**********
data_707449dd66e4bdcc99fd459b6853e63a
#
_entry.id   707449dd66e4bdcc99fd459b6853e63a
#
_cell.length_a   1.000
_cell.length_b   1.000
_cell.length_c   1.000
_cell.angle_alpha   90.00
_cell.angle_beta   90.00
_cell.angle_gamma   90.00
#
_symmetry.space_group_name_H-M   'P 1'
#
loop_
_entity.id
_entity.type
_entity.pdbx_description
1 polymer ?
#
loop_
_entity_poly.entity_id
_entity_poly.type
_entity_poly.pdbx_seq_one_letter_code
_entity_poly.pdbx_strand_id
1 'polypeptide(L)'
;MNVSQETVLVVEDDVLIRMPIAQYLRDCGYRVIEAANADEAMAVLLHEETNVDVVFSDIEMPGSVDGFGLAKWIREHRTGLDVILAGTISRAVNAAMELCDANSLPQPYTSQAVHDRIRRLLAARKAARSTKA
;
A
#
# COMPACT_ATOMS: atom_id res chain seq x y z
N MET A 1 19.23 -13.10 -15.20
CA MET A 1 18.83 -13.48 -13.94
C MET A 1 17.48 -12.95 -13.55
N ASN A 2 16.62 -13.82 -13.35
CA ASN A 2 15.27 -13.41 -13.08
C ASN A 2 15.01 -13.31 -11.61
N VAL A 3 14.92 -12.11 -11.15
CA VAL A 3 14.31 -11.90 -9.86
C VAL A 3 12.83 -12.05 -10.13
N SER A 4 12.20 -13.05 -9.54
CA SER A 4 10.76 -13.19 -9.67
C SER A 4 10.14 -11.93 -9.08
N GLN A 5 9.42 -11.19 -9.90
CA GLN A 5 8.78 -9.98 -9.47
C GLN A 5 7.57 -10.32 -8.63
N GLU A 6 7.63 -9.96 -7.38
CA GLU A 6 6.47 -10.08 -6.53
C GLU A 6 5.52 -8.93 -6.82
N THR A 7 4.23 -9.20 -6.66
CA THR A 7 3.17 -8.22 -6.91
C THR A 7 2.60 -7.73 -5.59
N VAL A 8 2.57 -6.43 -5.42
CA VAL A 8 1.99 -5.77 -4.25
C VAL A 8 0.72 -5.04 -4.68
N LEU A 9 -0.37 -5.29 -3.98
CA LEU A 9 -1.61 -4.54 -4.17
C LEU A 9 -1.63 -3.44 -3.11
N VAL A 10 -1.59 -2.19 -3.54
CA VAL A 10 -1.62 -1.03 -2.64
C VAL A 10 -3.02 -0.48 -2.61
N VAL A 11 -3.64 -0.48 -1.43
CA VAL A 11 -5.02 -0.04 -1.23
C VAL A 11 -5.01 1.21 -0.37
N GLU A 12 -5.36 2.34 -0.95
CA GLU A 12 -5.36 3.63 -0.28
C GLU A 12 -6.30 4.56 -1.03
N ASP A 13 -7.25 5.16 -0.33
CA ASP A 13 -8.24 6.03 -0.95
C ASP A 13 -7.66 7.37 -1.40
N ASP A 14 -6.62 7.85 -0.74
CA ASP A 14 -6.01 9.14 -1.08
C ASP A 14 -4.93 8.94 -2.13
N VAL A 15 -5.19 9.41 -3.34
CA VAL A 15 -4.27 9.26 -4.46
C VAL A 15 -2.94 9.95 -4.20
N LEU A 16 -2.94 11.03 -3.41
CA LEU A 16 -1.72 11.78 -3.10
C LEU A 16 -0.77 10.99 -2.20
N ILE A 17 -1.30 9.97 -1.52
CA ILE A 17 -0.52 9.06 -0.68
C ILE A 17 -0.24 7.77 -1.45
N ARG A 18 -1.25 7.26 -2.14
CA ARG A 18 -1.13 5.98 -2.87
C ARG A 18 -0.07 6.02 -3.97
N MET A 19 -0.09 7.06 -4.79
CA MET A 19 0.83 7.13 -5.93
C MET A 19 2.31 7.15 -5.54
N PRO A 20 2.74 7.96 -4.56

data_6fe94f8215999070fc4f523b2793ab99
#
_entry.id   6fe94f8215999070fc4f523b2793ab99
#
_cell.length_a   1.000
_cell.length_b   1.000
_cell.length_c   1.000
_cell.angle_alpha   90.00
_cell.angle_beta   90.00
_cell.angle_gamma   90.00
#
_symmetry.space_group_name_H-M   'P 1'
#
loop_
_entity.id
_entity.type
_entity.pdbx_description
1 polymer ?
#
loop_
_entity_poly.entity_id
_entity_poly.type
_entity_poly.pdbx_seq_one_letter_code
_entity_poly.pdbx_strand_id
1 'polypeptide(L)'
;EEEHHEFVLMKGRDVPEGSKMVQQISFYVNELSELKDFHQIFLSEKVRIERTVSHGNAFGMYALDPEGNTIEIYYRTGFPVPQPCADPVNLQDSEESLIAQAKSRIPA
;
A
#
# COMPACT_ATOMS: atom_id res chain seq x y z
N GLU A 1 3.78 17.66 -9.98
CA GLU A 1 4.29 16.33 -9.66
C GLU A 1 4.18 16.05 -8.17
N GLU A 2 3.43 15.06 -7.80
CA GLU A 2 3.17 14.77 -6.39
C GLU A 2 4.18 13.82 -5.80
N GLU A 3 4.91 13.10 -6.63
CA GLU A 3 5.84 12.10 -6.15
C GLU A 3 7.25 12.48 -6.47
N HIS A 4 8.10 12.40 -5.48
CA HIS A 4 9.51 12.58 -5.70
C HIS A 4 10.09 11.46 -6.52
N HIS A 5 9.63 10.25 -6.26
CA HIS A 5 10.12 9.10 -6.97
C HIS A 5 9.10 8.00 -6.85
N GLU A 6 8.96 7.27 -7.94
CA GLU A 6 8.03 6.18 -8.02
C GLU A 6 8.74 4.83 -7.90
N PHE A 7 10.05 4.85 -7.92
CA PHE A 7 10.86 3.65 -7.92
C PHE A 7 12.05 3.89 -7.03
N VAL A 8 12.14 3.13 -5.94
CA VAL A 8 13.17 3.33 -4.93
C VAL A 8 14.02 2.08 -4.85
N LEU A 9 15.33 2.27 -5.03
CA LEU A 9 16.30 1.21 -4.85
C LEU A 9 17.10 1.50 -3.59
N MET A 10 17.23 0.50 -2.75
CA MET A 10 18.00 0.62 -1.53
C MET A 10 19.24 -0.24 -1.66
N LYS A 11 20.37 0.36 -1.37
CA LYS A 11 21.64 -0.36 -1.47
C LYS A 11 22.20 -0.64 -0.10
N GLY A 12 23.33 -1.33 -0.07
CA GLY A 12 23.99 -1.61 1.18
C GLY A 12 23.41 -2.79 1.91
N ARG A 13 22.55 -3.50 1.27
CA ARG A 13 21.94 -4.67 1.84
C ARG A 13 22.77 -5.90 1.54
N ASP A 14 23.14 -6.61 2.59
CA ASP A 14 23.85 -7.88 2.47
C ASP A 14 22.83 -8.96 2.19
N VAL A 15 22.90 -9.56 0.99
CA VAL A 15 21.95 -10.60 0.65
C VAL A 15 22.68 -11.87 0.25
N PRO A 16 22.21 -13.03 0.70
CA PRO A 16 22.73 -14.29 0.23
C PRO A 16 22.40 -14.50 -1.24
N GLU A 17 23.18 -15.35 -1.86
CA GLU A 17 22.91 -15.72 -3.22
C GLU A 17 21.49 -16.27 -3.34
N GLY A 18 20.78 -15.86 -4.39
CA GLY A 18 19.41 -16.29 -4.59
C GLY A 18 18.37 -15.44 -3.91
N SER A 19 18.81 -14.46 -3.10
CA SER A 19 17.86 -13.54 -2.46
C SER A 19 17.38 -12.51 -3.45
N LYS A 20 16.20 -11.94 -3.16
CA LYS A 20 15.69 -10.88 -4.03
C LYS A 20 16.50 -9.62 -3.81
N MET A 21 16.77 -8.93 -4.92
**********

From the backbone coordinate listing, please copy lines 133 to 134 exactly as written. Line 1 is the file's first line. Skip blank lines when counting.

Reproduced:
C HIS A 5 9.10 8.00 -6.85
N GLU A 6 8.96 7.27 -7.94